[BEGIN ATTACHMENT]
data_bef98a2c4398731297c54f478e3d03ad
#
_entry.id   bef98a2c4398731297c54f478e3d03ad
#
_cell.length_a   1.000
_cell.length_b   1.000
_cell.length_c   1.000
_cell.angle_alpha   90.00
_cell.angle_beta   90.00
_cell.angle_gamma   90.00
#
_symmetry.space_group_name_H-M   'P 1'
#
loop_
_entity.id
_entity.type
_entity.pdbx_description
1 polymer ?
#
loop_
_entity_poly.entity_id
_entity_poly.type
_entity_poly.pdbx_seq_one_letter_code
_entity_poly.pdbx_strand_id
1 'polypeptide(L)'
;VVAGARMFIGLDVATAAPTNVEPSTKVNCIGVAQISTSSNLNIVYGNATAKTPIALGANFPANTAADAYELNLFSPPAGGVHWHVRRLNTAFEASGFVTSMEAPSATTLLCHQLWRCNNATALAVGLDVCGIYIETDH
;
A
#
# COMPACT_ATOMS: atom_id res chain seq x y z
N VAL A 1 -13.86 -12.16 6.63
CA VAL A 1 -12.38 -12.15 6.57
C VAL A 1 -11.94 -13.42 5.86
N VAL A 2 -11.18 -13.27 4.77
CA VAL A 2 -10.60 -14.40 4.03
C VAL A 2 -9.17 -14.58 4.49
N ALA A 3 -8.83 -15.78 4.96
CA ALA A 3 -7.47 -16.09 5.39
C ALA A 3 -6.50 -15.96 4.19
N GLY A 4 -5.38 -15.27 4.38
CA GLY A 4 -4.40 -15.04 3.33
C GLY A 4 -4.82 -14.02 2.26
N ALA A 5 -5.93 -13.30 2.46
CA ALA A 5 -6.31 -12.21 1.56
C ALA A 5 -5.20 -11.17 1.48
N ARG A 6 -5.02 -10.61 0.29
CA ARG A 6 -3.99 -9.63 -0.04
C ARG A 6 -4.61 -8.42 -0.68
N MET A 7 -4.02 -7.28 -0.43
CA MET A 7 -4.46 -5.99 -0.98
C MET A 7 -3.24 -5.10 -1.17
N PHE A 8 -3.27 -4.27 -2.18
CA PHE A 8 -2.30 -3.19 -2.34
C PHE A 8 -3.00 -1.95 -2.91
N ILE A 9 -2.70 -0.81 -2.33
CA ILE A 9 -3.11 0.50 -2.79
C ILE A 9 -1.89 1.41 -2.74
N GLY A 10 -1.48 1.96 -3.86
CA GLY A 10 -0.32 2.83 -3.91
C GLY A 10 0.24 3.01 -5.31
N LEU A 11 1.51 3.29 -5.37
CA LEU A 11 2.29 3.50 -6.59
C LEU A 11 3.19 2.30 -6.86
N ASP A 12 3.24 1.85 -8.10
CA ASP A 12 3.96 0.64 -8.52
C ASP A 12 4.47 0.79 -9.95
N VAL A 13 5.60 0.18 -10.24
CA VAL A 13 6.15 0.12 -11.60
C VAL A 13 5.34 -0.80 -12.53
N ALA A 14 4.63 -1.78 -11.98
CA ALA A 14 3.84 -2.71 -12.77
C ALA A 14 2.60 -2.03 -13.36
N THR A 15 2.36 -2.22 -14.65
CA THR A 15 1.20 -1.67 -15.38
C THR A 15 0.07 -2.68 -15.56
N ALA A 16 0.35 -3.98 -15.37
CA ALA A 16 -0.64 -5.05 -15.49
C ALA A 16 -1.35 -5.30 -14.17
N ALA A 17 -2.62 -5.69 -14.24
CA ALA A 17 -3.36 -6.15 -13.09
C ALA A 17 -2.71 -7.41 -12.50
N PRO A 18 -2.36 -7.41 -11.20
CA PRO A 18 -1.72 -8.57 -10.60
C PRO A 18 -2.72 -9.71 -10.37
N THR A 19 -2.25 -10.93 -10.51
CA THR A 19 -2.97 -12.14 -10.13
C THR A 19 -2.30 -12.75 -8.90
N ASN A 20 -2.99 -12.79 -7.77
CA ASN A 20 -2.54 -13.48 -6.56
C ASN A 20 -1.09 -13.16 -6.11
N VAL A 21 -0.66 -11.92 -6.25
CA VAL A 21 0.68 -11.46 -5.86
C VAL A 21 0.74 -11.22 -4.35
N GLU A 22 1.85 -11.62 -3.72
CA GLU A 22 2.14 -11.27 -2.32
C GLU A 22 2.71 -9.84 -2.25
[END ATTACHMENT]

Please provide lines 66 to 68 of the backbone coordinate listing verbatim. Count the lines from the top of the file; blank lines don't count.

C ASP A 12 4.47 0.79 -9.95
N VAL A 13 5.60 0.18 -10.24
CA VAL A 13 6.15 0.12 -11.60